Grandfather of Alternative Rock

by Brittiany Ralls

Ever see that little flower making its way through that concrete crack, not letting anything stop it from growing? Growing up in areas that aren’t always kind to those that are different doesn’t stop those who are different from existing, growing just like that flower, despite the concrete that tried to stop them. This is the story of Tyson Meade. An artist in many ways, music and paint, but really has mastered the art of growing no matter the obstacle that is laid before him. You can see this in his music, go listen to Chainsaw Kittens. The group he is most known for as being the lead singer. But, in my humble opinion, Tyson Meade has done his best work as a solo music artist.

It was an honor and such a pleasure to meet Tyson Meade, The Grandfather of Alternative Rock. In case you didn’t know. Now you do. Being called this by none other than the Smashing Pumpkins, Tyson takes this as such a compliment. Coming from beginnings here in Oklahoma to being a rockstar recognized worldwide, the Grandfather of Alternative Rock is living his life happily with his flock of chickens that could basically have a television show of their own.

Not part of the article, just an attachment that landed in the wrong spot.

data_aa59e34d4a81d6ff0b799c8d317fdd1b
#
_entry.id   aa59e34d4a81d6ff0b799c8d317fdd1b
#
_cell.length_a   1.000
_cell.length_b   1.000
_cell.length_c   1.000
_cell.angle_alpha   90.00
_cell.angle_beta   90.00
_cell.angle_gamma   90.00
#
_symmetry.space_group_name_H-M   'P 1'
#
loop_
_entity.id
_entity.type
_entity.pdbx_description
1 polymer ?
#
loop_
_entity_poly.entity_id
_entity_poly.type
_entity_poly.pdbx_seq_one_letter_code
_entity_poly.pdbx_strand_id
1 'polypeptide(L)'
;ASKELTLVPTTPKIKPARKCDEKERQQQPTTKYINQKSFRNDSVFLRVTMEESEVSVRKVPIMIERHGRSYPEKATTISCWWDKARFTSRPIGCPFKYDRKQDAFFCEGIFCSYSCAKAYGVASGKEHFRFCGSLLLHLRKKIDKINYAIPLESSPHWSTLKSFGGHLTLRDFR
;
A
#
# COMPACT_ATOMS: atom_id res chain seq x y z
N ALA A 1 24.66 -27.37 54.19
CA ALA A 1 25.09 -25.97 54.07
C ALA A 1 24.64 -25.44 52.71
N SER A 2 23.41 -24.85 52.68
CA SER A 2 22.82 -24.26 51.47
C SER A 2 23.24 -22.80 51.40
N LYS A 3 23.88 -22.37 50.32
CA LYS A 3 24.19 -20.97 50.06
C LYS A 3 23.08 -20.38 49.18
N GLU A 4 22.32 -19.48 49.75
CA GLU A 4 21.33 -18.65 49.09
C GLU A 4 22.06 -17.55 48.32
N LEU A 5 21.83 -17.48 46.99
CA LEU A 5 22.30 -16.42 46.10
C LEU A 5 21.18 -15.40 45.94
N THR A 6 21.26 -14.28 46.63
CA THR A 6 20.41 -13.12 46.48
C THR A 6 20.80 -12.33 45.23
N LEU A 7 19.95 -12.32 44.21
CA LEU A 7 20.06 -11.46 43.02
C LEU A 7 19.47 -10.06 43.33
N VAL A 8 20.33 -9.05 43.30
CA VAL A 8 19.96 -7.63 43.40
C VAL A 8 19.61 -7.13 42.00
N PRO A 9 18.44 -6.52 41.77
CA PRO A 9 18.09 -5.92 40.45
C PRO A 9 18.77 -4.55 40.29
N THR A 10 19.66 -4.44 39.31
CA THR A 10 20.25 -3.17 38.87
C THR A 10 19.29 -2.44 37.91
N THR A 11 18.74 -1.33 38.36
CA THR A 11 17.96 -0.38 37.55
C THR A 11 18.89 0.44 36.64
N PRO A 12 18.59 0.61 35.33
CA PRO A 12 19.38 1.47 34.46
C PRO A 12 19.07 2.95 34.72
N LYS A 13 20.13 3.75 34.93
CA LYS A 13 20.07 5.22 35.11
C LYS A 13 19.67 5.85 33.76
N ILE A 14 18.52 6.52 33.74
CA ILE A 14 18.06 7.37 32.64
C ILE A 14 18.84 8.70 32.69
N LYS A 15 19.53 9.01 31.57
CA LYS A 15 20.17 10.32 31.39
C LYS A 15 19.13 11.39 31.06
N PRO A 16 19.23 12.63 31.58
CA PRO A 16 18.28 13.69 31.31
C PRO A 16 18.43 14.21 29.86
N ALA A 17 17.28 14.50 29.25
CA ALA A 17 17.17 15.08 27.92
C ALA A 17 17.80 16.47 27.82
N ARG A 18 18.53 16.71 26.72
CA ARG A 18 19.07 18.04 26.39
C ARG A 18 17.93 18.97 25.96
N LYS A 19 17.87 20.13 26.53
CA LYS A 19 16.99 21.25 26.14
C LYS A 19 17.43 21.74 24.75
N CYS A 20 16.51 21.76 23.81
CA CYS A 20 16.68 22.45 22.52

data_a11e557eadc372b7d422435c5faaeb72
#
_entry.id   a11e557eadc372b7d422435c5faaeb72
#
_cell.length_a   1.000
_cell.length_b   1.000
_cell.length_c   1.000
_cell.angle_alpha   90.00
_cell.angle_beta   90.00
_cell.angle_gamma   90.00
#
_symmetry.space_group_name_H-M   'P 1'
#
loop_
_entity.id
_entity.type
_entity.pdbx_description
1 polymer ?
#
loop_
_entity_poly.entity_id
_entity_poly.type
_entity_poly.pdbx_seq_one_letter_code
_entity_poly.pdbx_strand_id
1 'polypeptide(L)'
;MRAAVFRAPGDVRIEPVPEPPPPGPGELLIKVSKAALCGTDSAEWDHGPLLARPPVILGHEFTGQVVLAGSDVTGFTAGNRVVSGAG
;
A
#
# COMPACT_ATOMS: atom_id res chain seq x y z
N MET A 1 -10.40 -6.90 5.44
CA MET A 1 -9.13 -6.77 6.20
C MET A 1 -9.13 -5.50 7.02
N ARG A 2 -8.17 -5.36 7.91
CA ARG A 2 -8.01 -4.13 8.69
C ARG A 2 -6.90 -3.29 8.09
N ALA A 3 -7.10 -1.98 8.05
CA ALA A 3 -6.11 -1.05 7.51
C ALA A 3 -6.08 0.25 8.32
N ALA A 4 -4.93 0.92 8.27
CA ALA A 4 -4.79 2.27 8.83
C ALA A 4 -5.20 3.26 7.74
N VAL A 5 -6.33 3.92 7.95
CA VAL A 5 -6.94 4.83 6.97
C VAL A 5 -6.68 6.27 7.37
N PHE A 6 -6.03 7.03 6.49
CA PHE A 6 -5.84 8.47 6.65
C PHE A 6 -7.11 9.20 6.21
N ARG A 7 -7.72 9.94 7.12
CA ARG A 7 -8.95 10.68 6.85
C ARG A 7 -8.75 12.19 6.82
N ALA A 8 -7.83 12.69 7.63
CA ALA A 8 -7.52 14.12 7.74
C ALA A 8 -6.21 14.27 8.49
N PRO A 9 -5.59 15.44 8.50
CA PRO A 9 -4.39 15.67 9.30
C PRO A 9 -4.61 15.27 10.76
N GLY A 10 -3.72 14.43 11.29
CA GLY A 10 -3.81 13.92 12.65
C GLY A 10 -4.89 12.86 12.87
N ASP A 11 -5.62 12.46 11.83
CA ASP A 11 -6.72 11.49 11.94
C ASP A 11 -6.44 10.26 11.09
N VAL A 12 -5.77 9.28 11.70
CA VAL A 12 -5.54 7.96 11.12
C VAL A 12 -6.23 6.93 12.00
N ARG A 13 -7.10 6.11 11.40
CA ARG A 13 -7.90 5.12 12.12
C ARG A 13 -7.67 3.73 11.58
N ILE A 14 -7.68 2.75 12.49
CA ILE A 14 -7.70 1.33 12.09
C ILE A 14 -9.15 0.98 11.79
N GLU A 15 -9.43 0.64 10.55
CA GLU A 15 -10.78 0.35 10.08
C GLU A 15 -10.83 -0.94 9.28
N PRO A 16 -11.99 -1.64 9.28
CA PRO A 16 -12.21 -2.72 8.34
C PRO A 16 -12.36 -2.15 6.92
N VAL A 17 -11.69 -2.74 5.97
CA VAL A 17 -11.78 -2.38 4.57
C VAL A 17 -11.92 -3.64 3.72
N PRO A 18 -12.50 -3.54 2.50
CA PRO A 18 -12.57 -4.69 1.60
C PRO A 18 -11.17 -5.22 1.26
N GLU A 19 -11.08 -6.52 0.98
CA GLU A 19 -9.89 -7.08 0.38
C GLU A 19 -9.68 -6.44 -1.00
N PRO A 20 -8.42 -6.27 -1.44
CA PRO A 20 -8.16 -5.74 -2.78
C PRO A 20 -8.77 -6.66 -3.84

Photo credit:  Jeff Hooten | CASEDGOD

So you got started in music as a kid?

TM: You know like, I was a dreamer as a kid you know, I had this epiphany or realization not too long ago that music for me always meant security, I was the youngest and my oldest sis, my only sister, who was the oldest, The Beatles, you know… my mom was like, kind of the same way, she really loved the Supremes and she would dance, and so it’s just… I realized I never really knew exactly what it was that it just it is something that is part just so much a part of my you know before you know before I can speak I just heard music.

You know and I grew up out in the country, and it was very you know I was kind of the oddball. Because everybody was like cowboys and you know playing army and that kind of stuff and I’m acting like I’m a beetle, you know. It just kind of went from there you know, I just, it’s just always in there.